Sure there are some vague and abstract memes like “E” and the moth attracted to the lamps, but for the most part the vast majority of memes have an oddly specific joke or punchline. They’re often so specific that they can only stay relevant for a short time period, because the idea that the meme revolves around is so specific that it can only remain both funny and relevant for so long. That’s why most memes only last a few weeks, but there are some that have stood the test of time by somehow remaining relevant years after their conception.
Then there’s the new words and phrases coined because of meme culture. The entirety of the Urban Dictionary only exists because of Internet culture. Words like:
Chad, soyboi, doomer, honkler, boomer, thot, simp, and countless others exist only as a direct consequence of the memes they originated from. And while these words are not immune to misuse and abuse, they have for the most part retained their original meanings and are usually used in their specific context. Each of these words has a concrete and very specific definition.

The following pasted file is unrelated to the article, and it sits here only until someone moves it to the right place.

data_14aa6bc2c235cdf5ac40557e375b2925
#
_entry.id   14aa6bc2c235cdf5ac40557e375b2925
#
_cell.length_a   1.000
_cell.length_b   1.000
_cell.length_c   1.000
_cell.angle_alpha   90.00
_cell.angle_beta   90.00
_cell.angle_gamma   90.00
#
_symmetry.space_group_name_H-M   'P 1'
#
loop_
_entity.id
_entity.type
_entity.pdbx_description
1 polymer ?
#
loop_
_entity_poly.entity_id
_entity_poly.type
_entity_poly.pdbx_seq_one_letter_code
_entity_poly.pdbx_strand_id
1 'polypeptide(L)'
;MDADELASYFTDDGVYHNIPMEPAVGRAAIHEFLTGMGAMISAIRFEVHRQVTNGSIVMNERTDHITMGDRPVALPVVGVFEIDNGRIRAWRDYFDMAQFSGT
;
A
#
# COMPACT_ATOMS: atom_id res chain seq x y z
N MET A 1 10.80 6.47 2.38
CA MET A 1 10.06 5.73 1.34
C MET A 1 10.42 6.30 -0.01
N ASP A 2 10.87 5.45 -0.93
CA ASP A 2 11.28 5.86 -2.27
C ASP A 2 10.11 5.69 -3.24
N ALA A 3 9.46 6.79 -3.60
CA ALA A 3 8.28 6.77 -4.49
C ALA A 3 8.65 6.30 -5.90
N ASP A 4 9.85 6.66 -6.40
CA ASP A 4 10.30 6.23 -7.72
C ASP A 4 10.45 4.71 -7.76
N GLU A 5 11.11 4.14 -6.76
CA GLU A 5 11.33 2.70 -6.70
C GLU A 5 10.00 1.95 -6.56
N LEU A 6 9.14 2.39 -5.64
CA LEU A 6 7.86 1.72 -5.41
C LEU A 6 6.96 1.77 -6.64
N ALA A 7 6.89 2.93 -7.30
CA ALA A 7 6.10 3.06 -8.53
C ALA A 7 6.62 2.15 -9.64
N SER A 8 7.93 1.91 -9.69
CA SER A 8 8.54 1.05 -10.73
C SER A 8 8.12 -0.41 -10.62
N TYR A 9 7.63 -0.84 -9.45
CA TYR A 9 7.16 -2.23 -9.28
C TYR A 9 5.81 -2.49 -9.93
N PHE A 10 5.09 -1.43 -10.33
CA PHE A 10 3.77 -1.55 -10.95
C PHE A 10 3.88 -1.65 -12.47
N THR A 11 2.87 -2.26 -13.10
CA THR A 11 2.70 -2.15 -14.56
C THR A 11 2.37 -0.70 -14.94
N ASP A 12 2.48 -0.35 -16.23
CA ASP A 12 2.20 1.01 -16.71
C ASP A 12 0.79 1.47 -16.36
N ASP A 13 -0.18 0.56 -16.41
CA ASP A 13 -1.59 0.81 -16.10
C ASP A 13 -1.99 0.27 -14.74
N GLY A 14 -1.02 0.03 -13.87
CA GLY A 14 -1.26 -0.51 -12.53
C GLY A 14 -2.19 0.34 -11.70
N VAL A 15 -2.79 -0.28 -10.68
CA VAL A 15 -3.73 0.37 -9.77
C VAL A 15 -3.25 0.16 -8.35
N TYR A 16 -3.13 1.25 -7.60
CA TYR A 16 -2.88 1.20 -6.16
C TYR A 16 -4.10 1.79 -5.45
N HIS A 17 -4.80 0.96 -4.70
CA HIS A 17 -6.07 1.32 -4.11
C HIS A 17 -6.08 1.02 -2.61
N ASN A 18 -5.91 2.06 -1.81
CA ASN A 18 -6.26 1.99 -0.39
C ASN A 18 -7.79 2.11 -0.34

A person can not be called a doomer if they are not extremely pessimistic and nihilistic.
A person can not be called a boomer if they don’t drink Bud Light and make out-of-touch complaints about the youth.
I mean they can, but they'd be using it wrong.
I see a lot of people bringing up the stagnation of technological innovation but I think the stagnation of written and verbal communication is much more obvious.
I wonder if they’re somehow linked, where the same underlying causes of innovation slowing to a crawl are behind the de-evolution of our language.
To illustrate what these inside jokes look like, allow me to show the evolution of one meme as an example; this is a pretty average and typical progression and this is how most memes evolve over time.